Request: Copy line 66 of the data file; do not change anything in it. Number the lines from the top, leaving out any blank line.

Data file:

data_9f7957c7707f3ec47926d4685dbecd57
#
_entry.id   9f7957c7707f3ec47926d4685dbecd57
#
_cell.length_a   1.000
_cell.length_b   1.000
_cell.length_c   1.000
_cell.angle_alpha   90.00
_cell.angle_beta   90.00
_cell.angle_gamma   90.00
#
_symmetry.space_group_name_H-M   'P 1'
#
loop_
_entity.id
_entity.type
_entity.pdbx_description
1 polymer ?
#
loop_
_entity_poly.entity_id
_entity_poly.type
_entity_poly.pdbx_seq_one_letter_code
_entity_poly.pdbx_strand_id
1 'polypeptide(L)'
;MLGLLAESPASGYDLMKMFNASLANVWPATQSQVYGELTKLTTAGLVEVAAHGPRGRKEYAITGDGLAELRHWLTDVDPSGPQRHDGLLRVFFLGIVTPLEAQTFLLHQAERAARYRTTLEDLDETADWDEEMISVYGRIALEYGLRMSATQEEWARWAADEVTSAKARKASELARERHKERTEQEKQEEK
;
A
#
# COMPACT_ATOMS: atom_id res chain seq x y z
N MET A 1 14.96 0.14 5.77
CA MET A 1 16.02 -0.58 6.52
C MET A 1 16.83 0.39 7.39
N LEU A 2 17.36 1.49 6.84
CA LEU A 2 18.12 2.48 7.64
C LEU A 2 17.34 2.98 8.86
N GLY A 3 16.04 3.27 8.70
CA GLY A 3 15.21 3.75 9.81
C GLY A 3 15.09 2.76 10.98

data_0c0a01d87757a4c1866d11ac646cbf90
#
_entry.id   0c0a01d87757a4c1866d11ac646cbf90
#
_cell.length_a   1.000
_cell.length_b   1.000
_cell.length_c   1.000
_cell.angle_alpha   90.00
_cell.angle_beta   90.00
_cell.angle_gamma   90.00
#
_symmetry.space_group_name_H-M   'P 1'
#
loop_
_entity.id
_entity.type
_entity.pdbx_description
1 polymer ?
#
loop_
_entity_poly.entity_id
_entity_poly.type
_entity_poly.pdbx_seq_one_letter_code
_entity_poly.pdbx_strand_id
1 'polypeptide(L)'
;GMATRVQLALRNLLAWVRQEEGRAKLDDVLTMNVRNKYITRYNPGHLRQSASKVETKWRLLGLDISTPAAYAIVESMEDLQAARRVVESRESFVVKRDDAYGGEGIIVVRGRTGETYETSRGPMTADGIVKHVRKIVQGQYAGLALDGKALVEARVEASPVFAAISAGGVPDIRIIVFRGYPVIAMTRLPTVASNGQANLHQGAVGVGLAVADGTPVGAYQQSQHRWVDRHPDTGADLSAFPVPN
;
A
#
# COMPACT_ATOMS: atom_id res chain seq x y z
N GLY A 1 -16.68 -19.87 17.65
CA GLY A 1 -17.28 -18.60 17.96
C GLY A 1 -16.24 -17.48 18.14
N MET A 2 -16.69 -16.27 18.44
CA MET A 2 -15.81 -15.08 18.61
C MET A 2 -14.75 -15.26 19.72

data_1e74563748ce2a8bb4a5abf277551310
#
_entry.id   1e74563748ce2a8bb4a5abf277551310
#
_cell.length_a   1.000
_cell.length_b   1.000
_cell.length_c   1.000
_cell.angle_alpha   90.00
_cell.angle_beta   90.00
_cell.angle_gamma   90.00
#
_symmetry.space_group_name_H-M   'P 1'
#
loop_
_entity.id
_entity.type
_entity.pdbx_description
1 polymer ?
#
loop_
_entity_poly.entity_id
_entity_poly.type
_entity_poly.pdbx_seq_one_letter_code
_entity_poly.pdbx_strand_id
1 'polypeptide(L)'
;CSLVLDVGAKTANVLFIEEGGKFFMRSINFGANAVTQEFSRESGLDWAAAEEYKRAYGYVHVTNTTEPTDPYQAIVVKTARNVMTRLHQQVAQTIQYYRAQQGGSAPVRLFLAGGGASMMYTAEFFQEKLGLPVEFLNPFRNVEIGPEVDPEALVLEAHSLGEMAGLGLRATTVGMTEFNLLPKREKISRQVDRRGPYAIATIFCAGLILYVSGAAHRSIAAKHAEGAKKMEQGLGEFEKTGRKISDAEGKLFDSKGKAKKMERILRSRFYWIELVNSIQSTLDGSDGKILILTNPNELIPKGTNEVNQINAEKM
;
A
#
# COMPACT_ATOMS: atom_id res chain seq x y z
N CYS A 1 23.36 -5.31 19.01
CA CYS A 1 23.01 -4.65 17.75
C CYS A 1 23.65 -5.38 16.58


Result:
;